Leave it to Guillen to throw out the first punch line. The White Sox are his made-to-order team: unafraid and unconventional. Game 1 of the World Series was no different. The Wizards of Oz continued to play the kind of ball that had brought them to the Fall Classic--they did not walk a batter, they hit two timely home runs (each putting them in the lead), they played errorless and sometimes spectacular defense, and most typical of all, they barely won. The score was 5-3 in the 100th game decided by one or two runs, and the 65th such game won, for the team with the unofficial motto of Waste no runs.
"You just saw a Chicago baseball game," Guillen crowed when it was over.
The Houston Astros, playing the first World Series game in the team's 43-year history, did their darnedest to keep this one from becoming an Ozfest. They fell behind twice early, 1-0 (on a Jermaine Dye home run) and 3-1, but each time immediately rallied for ties against an otherwise game Jose Contreras.
The Astros lost a little of their swagger when Clemens walked into the clubhouse after the second inning and never returned. The righthander had strained his left hamstring in the second while starting to cover first base on a hit-and-run single by Rowand. Clemens, who had passed Christy Mathewson on the alltime World Series strikeout list, was replaced by rookie Wandy Rodriguez, who had thrown exactly one postseason inning.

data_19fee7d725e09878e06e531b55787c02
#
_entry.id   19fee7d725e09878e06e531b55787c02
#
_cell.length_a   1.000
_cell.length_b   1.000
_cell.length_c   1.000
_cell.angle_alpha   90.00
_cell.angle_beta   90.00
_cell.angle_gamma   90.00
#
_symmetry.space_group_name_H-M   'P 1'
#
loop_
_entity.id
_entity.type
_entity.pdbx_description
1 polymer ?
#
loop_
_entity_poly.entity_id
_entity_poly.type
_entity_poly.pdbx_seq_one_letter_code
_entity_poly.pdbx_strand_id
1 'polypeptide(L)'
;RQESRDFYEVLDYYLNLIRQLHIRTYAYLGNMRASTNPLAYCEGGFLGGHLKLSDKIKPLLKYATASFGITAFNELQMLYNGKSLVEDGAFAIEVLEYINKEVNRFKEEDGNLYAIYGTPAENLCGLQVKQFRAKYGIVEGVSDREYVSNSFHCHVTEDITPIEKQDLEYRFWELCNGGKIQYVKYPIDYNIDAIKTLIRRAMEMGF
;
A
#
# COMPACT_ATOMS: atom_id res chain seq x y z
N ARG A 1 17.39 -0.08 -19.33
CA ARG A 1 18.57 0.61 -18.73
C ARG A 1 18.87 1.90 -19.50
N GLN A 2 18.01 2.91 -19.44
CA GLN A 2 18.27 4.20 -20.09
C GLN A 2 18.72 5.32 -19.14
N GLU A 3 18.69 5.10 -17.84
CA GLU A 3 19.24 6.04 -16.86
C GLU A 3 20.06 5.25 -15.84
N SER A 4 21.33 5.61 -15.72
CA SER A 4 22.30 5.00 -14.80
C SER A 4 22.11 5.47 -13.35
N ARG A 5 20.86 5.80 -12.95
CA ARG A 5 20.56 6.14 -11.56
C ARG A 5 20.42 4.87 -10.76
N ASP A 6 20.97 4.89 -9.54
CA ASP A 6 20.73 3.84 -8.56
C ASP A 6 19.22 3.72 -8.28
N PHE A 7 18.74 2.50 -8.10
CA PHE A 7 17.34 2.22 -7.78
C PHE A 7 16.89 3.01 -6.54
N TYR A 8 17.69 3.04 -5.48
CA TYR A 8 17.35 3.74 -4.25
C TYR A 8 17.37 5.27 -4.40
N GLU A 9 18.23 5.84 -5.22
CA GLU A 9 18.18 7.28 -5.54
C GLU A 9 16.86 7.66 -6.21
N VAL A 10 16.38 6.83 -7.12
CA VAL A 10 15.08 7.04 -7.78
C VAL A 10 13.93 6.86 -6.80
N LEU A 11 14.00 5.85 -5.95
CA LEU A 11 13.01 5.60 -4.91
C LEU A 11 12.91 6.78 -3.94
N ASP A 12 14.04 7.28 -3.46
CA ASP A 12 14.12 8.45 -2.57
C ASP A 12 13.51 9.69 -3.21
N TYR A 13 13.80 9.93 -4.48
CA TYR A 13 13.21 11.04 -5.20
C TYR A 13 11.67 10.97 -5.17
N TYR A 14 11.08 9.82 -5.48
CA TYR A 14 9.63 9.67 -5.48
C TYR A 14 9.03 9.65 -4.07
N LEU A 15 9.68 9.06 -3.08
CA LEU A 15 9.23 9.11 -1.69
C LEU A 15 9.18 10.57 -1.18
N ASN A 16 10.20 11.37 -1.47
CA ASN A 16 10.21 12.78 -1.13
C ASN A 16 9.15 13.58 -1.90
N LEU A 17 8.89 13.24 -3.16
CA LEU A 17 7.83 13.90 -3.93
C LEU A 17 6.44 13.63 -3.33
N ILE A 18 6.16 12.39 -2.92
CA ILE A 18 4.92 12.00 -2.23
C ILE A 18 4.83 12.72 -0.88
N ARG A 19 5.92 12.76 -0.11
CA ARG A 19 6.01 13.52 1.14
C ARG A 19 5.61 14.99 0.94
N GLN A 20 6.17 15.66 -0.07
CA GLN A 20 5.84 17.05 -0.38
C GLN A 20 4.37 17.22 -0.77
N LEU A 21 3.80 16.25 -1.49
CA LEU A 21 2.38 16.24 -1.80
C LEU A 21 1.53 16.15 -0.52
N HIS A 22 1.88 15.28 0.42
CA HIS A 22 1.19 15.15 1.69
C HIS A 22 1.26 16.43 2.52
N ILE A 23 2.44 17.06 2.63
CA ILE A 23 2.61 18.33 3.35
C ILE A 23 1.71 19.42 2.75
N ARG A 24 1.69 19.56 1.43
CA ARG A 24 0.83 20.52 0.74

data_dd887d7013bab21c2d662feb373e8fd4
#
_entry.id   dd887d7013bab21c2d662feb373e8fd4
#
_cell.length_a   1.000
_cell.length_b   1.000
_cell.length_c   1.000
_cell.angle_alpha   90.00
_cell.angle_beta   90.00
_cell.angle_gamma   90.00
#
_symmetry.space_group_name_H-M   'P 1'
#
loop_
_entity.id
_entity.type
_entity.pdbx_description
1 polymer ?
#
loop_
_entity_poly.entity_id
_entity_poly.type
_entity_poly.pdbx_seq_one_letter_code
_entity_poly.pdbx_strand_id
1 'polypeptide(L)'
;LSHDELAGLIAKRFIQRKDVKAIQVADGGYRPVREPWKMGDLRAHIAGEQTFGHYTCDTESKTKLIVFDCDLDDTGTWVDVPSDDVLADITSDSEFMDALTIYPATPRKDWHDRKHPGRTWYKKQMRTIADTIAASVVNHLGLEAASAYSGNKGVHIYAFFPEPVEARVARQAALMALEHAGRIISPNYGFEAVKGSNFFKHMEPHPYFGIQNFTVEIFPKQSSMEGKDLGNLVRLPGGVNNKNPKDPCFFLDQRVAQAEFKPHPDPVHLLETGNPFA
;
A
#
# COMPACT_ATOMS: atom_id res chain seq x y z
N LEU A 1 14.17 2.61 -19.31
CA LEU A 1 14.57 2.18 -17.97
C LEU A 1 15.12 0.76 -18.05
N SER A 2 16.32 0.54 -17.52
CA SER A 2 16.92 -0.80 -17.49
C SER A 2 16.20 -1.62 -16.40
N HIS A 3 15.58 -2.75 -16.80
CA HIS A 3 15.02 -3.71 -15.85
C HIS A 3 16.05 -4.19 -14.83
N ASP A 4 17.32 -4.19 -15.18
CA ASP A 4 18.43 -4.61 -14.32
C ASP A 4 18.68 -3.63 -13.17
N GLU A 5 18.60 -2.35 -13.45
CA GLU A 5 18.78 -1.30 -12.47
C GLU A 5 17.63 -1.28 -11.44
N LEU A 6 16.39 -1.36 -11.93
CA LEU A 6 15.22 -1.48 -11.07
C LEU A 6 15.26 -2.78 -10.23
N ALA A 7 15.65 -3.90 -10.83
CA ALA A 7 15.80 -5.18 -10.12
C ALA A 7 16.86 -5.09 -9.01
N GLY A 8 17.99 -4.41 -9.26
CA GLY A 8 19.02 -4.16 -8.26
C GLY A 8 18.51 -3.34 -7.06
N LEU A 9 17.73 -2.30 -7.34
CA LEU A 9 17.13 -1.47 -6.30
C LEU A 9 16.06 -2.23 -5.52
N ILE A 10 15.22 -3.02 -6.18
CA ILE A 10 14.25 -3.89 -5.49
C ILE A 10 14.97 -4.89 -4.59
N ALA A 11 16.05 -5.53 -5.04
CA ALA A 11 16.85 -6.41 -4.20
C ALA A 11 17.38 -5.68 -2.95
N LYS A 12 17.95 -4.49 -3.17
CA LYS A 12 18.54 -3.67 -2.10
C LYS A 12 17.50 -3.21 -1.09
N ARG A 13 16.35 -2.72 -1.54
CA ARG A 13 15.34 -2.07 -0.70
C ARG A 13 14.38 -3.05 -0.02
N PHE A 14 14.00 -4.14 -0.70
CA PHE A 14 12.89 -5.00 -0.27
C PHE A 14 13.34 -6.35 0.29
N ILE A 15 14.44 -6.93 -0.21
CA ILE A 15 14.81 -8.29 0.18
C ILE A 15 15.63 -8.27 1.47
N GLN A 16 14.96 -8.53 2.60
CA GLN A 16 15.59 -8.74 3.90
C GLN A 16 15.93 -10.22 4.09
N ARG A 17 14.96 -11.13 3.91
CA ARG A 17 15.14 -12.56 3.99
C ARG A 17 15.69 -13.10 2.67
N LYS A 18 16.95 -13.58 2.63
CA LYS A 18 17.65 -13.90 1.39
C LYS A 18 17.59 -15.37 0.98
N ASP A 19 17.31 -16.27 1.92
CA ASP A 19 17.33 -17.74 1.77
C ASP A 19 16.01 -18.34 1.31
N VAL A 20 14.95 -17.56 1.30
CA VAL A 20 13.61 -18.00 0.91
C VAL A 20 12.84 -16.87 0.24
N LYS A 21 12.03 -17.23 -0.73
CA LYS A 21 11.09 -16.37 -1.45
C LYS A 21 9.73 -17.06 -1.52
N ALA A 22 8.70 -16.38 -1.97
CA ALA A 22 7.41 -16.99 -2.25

Rodriguez pitched out of trouble like a man crossing a five-lane highway on foot. It was never pretty and always dangerous. But Rodriguez could not navigate through Joe Crede in the fourth. The third baseman walloped a home run to centerfield to give Chicago a 4-3 lead.
Crede would preserve that lead with twin diving, backhand stops at third base in the sixth and seventh innings, both times with an Astro at third. Houston got the tying run at least as far as second with fewer than two outs in the sixth, seventh and eighth innings, and never scored.
The last threat began when Willy Taveres doubled, whereupon Guillen went to his bullpen for the first time in 11 days. Lefthander Neil Cotts, the only reliever Guillen used in the ALCS, yielded a single to Lance Berkman that was stung so hard, Tavares had to stop at third. What happened next had never occurred in the World Series: three straight strikeouts with the tying run in scoring position after the seventh inning.
Cotts began the string by whiffing Morgan Ensberg and then Mike Lamb, who had homered earlier in the game off Contreras but was a .179 hitter in the rare instances when Astros manager Phil Garner allowed him to bat against lefthanders. Guillen then walked to the mound and, in the manner of a slapstick comic, held his palms open far out to each side in the universal symbol for a wide load. The bullpen door swung open--all the way open--and out walked 270-pound Bobby Jenks. Pitching for the first time in 11 days, Jenks threw nothing but fastballs between 98 and 100 mph to Jeff Bagwell. The Houston DH whiffed on the final one.
Chicago tacked on a run in the ninth for Jenks, who threw only strikes for the final three outs. When July began, Jenks, who was signed for $20,000 on a waiver claim after being released by the Los Angeles Angels, had never thrown in a major league game. Now here he was, only 108 days after his big league debut, getting a save in a World Series game. Only Todd Worrell of the 1985 Cardinals (52 days) ever made such a quick trip since the save was instituted in 1969. Surprising? Well, this is Chicago baseball.
GAME 2 at Chicago
WHITE SOX 7, ASTROS 6